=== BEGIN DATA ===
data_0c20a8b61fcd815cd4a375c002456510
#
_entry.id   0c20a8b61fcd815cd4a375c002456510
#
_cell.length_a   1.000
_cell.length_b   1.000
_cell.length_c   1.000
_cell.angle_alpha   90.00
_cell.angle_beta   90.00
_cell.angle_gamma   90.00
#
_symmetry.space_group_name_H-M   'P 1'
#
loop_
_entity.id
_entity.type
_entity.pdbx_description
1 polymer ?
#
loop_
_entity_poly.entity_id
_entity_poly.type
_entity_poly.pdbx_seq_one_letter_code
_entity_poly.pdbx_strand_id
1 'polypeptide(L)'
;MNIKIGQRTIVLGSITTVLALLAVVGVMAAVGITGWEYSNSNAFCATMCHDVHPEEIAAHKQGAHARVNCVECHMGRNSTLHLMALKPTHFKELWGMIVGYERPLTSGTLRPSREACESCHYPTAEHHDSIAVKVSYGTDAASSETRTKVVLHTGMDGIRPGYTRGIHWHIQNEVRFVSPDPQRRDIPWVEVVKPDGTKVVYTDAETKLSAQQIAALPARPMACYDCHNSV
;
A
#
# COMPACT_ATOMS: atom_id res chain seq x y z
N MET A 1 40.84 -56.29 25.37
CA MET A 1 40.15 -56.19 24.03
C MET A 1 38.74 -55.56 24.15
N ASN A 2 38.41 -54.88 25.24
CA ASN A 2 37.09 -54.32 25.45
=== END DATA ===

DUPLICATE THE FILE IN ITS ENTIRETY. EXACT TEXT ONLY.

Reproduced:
data_0c20a8b61fcd815cd4a375c002456510
#
_entry.id   0c20a8b61fcd815cd4a375c002456510
#
_cell.length_a   1.000
_cell.length_b   1.000
_cell.length_c   1.000
_cell.angle_alpha   90.00
_cell.angle_beta   90.00
_cell.angle_gamma   90.00
#
_symmetry.space_group_name_H-M   'P 1'
#
loop_
_entity.id
_entity.type
_entity.pdbx_description
1 polymer ?
#
loop_
_entity_poly.entity_id
_entity_poly.type
_entity_poly.pdbx_seq_one_letter_code
_entity_poly.pdbx_strand_id
1 'polypeptide(L)'
;MNIKIGQRTIVLGSITTVLALLAVVGVMAAVGITGWEYSNSNAFCATMCHDVHPEEIAAHKQGAHARVNCVECHMGRNSTLHLMALKPTHFKELWGMIVGYERPLTSGTLRPSREACESCHYPTAEHHDSIAVKVSYGTDAASSETRTKVVLHTGMDGIRPGYTRGIHWHIQNEVRFVSPDPQRRDIPWVEVVKPDGTKVVYTDAETKLSAQQIAALPARPMACYDCHNSV
;
A
#
# COMPACT_ATOMS: atom_id res chain seq x y z
N MET A 1 40.84 -56.29 25.37
CA MET A 1 40.15 -56.19 24.03
C MET A 1 38.74 -55.56 24.15
N ASN A 2 38.41 -54.88 25.24
CA ASN A 2 37.09 -54.32 25.45